Regular readers of this column know that I am a huge fan of the television show “The Office.” Perhaps the most amazing thing about the program is that so many of the bits in the show can be used as a hilarious example of what you shouldn’t do. In a Season 4 episode, the protagonist of the show tries to win back clients who stopped using the services of the business featured in the show by personally delivering gift baskets to each of the old clients. This does not go well and ends up with two of the show’s characters driving into a lake. Throughout my career, I have seen a few lawyers chase after departing clients in the hope that clients will return to a firm. In my experience, lawyers should avoid chasing departing clients since this is not a good look, and there is usually a reason why clients are leaving a firm if the firm provided good service to a client.
The first time in my career that I saw an attorney chase after a departing client was when I worked at a smaller shop a few years after graduating from law school. A client informed us on a conference call that the client would be using different counsel moving forward for a portfolio of cases. The client informed us that they wished to use fewer law firms in order to more efficiently manage their cases, and they were moving to national firms that could serve the client’s needs in a number of markets. Our firm only had offices in a few states, so we did not have the same kind of reach that such national firms could afford the client.
The partner, perhaps realizing the huge financial blow that the client’s departure would have for our firm, tried to convince the client to stay with our shop. The partner even said that he would fly out to meet with the client the next day to discuss how our firm could be a valuable asset for the client. Of course, the client did not back off the strategy of using a few national firms for its work, and the client probably put a lot of thought into this strategy before telling our firm about this approach. The efforts of the partner to keep the client made the partner look desperate and might have hurt our effort to serve the client in the future or be on the minds of lawyers for the client when they left that business for other roles down the road.
Another time, I was working at a firm that had a small client for which we occasionally did work. The firm assigned a different attorney than normal to complete a task, which was pretty typically at that firm. The client was not happy about having a different attorney complete work. In fact, the client called this duplicative and said this undermined the relationship the client had with the law firm. The law firm I worked at offered to eliminate charges by this attorney on the firm’s invoice and apply a reduction to the rest of the invoice to satisfy the client, but the client for some reason was not pleased and decided to leave the firm.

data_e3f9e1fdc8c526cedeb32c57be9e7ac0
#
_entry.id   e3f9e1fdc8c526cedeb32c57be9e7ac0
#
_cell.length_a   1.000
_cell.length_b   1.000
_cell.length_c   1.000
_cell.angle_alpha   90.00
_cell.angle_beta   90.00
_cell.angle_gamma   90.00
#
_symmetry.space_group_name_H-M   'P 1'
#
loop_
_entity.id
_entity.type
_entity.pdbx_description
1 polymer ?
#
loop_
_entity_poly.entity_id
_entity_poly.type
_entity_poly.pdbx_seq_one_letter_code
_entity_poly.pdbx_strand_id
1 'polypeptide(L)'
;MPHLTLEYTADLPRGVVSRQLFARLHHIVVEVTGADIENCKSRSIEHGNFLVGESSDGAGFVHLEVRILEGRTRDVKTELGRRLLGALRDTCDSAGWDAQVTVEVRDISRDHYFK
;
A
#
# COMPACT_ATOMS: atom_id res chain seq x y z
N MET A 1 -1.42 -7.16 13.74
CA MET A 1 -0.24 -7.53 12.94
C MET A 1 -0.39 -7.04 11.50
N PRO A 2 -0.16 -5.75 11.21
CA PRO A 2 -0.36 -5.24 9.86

For some reason, the partner was really distraught about losing this client. Perhaps taking advice from “The Office,” the partner even sent the departing client a gift basket that anybody would have been happy to receive. However, these efforts were not successful, and the client never returned to the firm. Thankfully, the client was not large, and the loss did not really impact that firm’s bottom line.
From my experience in legal practice, if a lawyer provides good service, and a client decides to leave a shop, it is usually best to let the client leave without protest. Some clients are just not satisfied with their lawyer, and nothing you reasonably do will make them happy. One time, I accepted work from a client who had used a prior counsel, and I was not too offended that the lawyer was looking for yet another lawyer to handle the work after a time because this likely indicated that the client’s wishes were out of my hands.
Moreover, chasing after former clients just looks desperate. Not only can this lead to a loss of respect from associated lawyers, but the client themselves. Some clients might look on lawyers unfavorably if they use such tactics, and this can impact a client’s decision to refer further work to a lawyer down the line.
All told, it can be difficult to lose a client both on a personal and on a professional level. However, it is usually best to not chase after departing clients since this is unlikely to help, and there is typically little that can be done to convince a departing client to return.
Jordan Rothman is a partner of The Rothman Law Firm, a full-service New York and New Jersey law firm. He is also the founder of Student Debt Diaries, a website discussing how he paid off his student loans. You can reach Jordan through email at email@example.com.